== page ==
Study design and setting
A cohort study utilising routinely collected individual-level; anonymised population-scale linked data within the Secure Anonymised Information Linkage (SAIL) Databank. Data sources include general practitioners (GP), hospital admissions, national community child health, maternal indicators, and vaccination data sources. All women recorded as being pregnant on or after 13th April 2021, aged 18 years or older, and eligible for COVID-19 vaccination were identified. They were linked to the COVID-19 vaccination data for dates up to and including 31st December 2021. Time to vaccination was measured from the pregnancy start date for all women recorded as being pregnant on or after the study start date. For those who began pregnancy prior to the study period, when vaccination was not yet accessible to them, the time was measured from the study start date, which corresponds to when vaccination became accessible. In the case of women who received the first dose prior to pregnancy, the second dose was considered as the first vaccination received during pregnancy for time measurement.
Data sources and linkage
Analysis was undertaken using anonymised population-scale, individual-level linked routinely collected national-scale data available in the SAIL Databank [17, 18], which anonymously links a wide range of person-based data employing a unique personal identifier. The linkage includes primary care data from Wales Longitudinal General Practice (WLGP) linked with secondary care data from inpatient hospital admissions, inpatient from Patient Episode Database for Wales (PEDW), and outpatient from Outpatient Database for Wales (OPDW), pregnancy and maternity related data from the National Community Child Health Database (NCCHD) and Maternal Indicators (MIDS) and vaccination data from the COVID-19 Vaccination Dataset (CVVD) . The primary care data utilises Read codes, which are predominantly 5-digit codes that relate to diagnosis, medication, and process of care codes. The secondary care data uses International Classification of Diseases version 10 (ICD-10) codes for diagnosis and OPCS Classification of Interventions and Procedures version 4 (OPCS-4) surgical interventions. The NCCHD comprises information pertaining to birth registration, monitoring of child health examinations, and immunisations. The MIDS data contains data relating to the woman at initial assessment and to the mother and baby (or babies) for all births . In addition to these data sources, the Welsh Demographic Service Dataset (WDSD) was linked to extract Lower-layer Super Output Area (LSOA) version 2011 information associated with area-level deprivation. In particular, the Welsh Index for Multiple Deprivation (WIMD) version 2019 was employed as a proxy to assess socioeconomic status . These records were linked at the individual level for all women known to be pregnant in Wales between 13th April 2021 and 31st December 2021. Linkage quality has been assessed and reported as 99.9% for WLGP records and 99.3% for PEDW records . All linkage was at the individual level.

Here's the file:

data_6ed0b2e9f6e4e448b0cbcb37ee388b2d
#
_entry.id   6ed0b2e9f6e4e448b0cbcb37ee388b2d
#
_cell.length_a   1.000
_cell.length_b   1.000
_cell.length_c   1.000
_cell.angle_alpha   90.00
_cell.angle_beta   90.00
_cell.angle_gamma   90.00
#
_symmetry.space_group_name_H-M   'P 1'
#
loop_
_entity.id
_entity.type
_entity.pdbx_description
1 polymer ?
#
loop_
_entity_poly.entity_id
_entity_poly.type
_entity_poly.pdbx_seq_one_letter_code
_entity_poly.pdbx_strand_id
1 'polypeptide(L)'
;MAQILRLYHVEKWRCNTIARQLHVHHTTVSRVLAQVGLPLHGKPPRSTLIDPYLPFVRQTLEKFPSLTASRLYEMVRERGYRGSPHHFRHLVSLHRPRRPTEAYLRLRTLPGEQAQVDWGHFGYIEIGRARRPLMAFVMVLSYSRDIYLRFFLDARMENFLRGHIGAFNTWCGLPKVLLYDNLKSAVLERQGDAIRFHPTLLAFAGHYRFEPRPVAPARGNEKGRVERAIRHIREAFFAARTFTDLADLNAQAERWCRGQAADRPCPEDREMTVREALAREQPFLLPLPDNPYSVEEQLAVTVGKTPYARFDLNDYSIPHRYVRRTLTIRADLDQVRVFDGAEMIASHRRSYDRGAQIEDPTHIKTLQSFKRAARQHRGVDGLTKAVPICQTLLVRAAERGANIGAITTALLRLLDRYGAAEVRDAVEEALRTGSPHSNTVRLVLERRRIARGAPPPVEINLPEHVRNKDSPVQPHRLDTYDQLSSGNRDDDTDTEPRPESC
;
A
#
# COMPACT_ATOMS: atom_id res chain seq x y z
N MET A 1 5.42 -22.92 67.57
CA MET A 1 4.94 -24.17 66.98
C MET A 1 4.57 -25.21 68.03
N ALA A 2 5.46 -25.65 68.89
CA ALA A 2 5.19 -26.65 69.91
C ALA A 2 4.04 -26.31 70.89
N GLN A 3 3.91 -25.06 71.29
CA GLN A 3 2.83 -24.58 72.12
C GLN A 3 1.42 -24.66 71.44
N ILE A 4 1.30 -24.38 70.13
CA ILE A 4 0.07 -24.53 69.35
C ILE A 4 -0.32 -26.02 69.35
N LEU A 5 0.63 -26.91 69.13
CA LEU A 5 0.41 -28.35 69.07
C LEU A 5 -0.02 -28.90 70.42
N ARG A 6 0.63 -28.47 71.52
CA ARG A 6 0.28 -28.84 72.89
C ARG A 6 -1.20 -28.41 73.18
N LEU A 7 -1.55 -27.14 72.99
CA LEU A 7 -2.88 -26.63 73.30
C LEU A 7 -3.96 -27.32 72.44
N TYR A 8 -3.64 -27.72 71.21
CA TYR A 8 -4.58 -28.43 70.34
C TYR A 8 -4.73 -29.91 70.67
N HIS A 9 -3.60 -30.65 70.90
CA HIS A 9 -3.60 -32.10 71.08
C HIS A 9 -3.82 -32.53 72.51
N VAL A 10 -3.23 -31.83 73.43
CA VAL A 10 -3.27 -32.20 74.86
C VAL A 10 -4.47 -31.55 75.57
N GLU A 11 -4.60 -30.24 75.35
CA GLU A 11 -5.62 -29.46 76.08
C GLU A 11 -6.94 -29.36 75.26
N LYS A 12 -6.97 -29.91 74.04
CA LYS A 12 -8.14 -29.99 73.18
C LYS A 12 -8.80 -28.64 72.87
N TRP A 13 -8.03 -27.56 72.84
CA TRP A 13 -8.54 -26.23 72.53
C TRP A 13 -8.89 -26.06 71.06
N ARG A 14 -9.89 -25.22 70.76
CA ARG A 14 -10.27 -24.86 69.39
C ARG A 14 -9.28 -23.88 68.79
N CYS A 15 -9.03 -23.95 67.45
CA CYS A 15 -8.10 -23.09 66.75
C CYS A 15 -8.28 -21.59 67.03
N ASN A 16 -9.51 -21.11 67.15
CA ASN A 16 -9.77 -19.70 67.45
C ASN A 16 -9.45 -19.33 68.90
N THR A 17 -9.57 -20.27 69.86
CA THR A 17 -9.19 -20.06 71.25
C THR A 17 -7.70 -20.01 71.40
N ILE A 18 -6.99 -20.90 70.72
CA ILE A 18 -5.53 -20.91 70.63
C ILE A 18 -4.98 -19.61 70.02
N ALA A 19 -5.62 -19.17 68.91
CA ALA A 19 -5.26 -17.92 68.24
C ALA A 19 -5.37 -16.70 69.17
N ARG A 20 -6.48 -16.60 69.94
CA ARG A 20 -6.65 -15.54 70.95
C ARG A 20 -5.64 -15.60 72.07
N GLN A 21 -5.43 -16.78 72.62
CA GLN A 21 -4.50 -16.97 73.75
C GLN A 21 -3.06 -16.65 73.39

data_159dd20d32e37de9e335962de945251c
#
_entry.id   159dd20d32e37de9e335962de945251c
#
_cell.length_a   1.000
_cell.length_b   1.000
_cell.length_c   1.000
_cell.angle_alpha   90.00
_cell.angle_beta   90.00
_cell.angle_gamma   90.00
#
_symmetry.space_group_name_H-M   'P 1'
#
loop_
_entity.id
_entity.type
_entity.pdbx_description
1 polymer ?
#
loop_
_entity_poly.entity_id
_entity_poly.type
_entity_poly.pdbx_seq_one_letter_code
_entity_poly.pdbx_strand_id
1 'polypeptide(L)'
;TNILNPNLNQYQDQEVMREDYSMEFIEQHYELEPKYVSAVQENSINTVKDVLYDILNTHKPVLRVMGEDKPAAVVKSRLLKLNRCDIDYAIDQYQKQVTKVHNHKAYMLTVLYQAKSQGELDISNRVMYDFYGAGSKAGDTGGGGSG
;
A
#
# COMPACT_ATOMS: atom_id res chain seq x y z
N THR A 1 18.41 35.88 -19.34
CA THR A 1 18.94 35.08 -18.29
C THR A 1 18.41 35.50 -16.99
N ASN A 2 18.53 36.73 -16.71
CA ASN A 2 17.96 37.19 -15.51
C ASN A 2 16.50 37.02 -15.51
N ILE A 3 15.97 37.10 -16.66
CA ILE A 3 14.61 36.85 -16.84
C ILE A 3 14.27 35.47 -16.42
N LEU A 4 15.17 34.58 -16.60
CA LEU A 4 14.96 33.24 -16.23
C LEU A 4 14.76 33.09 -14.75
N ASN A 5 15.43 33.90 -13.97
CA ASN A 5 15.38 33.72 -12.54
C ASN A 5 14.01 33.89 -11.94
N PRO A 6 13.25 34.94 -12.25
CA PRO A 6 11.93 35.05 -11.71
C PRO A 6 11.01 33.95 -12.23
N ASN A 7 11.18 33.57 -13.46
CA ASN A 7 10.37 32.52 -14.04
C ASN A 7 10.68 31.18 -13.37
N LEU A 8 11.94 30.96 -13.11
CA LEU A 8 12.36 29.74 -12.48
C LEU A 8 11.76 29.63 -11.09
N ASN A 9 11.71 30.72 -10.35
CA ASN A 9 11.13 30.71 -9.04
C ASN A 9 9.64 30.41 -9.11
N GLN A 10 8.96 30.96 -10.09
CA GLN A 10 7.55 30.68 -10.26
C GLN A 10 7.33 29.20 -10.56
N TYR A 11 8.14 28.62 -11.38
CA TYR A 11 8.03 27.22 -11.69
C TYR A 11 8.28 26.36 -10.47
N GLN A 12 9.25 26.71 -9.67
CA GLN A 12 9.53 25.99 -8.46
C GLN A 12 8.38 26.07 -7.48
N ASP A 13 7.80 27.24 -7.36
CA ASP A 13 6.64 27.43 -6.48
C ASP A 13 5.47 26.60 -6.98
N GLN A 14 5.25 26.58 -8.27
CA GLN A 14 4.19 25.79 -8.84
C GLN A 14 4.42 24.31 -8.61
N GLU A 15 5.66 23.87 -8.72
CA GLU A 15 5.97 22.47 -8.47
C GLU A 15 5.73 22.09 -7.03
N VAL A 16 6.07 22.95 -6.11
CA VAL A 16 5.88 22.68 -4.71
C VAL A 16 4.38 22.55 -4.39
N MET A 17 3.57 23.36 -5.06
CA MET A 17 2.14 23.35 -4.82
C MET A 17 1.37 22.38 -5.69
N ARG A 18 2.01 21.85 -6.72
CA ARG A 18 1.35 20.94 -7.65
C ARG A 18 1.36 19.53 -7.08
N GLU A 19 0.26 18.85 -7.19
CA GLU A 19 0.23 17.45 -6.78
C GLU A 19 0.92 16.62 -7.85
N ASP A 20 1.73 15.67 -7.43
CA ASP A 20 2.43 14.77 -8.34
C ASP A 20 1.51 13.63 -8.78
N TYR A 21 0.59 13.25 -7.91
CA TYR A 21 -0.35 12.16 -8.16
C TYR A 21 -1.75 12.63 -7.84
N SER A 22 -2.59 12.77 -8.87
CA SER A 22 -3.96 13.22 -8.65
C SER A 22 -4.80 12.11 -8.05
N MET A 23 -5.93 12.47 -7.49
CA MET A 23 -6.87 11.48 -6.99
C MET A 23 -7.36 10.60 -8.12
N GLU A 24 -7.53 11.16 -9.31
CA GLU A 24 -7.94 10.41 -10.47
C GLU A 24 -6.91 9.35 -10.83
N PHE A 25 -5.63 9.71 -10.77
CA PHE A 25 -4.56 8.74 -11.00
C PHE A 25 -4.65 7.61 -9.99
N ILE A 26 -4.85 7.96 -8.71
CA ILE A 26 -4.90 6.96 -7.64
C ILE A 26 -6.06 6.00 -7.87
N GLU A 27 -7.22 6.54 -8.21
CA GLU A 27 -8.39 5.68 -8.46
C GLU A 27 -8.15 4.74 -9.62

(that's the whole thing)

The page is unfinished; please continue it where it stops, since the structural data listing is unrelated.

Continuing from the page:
Study population and key dates